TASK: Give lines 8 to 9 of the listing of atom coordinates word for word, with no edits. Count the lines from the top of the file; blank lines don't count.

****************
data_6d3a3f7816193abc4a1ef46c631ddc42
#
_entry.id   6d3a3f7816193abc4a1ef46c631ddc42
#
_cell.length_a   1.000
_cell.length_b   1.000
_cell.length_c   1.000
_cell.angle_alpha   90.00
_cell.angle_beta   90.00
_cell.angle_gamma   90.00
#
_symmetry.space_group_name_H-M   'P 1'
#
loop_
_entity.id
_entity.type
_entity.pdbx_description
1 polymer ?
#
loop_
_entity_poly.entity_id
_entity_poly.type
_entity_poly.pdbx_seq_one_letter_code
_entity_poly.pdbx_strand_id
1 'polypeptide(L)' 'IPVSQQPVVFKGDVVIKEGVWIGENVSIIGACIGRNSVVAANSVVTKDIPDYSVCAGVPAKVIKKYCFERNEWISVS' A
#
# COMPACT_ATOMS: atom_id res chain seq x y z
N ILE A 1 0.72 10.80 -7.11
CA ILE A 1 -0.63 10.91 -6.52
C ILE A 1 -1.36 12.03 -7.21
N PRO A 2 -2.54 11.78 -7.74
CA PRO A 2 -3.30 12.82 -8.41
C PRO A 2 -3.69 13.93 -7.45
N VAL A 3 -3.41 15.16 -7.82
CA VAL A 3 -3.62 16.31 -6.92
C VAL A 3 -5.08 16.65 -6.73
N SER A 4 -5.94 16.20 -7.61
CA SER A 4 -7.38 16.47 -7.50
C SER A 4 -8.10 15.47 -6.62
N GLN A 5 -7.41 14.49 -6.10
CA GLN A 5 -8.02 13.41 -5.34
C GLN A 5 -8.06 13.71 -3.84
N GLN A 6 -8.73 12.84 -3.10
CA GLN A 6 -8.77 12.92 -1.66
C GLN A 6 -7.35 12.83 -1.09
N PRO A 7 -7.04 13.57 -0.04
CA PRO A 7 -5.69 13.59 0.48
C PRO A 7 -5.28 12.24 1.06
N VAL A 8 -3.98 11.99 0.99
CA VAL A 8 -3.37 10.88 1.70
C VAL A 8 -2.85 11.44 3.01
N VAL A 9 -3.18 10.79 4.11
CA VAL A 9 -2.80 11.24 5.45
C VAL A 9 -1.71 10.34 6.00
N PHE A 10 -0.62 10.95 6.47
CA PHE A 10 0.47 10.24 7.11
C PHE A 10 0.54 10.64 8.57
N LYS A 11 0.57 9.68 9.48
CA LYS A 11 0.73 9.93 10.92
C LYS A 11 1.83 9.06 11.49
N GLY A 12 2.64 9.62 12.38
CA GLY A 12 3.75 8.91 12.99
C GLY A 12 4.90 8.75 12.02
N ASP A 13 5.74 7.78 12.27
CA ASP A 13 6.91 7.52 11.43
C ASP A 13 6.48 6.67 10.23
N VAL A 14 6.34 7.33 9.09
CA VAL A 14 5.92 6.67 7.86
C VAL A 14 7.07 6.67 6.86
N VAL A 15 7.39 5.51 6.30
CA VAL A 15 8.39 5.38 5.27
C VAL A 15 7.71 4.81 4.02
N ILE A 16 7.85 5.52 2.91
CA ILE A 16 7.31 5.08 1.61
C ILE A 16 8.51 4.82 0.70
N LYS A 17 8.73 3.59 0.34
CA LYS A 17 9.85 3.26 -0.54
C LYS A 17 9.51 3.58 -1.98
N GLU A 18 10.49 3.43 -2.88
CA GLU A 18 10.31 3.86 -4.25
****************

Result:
_cell.angle_alpha   90.00
_cell.angle_beta   90.00